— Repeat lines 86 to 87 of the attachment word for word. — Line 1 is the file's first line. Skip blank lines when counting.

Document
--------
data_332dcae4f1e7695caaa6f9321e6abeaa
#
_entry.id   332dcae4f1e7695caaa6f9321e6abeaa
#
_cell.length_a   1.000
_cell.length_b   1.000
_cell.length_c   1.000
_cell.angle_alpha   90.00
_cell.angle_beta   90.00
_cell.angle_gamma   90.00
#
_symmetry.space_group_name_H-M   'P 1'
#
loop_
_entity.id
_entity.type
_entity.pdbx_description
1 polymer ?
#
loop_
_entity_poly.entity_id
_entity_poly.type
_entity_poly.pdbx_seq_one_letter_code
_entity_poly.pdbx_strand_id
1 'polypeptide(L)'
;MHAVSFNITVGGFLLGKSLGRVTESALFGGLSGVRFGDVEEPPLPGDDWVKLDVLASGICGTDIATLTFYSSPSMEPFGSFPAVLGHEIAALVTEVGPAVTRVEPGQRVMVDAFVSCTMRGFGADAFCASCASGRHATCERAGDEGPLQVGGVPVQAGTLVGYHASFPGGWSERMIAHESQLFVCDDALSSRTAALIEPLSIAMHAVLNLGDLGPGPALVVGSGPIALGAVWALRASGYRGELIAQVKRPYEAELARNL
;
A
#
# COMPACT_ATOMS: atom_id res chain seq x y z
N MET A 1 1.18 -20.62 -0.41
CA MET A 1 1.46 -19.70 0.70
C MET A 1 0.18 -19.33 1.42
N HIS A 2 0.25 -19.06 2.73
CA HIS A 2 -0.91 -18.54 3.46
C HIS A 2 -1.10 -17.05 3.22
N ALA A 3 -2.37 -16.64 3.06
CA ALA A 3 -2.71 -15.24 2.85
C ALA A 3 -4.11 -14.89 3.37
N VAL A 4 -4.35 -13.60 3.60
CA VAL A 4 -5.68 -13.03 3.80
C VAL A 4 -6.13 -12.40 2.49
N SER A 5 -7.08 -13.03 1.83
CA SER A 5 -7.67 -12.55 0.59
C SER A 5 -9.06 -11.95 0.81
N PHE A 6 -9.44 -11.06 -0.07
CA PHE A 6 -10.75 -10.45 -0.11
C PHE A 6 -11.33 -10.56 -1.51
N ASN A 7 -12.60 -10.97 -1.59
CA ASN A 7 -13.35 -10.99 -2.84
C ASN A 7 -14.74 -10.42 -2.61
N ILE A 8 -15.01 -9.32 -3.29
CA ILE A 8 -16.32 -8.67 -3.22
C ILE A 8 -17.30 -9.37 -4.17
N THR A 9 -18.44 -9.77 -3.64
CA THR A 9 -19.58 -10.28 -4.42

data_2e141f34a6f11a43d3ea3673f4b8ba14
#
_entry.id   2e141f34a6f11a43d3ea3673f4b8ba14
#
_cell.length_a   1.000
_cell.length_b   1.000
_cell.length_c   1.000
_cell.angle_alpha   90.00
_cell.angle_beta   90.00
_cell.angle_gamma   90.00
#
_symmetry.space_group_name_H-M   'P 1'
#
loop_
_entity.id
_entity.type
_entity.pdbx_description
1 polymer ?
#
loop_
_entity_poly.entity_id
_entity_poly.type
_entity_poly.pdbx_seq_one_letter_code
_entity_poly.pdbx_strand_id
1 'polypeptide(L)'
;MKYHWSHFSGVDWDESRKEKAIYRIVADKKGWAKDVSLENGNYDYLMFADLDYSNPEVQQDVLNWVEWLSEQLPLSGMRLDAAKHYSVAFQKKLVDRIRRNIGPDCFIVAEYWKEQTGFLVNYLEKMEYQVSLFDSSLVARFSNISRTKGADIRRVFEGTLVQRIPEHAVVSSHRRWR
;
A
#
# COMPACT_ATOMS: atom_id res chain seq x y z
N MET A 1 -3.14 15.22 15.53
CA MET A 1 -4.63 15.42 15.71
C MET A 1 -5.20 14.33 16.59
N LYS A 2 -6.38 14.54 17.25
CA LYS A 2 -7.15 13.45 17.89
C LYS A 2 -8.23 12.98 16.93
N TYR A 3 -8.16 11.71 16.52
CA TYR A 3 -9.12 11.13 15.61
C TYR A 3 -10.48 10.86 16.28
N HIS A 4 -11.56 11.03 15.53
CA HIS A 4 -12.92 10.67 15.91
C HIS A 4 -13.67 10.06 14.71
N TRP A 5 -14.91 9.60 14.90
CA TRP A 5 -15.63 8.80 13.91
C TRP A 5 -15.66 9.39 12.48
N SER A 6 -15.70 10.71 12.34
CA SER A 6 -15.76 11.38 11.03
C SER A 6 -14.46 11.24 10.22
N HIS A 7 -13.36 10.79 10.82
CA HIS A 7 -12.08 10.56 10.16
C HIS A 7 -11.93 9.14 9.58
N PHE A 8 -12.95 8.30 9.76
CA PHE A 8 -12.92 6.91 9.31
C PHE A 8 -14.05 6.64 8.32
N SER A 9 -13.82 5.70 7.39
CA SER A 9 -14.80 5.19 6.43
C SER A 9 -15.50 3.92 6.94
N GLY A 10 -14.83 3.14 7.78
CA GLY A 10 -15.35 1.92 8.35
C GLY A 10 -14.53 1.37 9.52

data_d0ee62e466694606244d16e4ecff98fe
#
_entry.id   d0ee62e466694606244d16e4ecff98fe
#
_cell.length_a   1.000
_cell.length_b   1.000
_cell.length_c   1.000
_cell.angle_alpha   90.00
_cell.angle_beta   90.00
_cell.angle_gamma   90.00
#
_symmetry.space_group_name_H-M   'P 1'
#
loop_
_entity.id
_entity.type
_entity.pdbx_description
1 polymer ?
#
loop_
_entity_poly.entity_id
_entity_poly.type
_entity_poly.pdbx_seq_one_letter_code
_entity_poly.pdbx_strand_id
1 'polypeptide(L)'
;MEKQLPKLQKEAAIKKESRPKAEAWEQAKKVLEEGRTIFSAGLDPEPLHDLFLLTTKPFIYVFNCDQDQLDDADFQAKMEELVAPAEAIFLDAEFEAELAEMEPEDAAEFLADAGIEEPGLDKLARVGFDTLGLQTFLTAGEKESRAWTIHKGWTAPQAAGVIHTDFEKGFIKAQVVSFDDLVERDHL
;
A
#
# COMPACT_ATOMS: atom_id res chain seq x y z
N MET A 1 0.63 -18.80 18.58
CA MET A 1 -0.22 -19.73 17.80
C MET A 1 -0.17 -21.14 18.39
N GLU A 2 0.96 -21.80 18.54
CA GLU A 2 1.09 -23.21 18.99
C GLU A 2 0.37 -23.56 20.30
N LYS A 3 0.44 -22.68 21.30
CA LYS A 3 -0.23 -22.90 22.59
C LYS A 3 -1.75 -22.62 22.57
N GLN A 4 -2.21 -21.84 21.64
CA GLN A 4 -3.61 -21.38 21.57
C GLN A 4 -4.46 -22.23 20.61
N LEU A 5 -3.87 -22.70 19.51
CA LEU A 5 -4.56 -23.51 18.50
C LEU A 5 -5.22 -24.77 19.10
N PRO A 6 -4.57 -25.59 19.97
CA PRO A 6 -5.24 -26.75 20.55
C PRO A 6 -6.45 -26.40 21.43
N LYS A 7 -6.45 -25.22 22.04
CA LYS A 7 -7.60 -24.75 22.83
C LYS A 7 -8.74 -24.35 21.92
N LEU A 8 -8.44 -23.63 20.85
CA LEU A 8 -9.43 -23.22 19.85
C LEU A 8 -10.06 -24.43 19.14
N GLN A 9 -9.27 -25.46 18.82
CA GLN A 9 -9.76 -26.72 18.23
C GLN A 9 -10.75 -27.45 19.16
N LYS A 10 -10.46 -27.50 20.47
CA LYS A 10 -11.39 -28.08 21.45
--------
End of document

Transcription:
# COMPACT_ATOMS: atom_id res chain seq x y z
N MET A 1 -3.14 15.22 15.53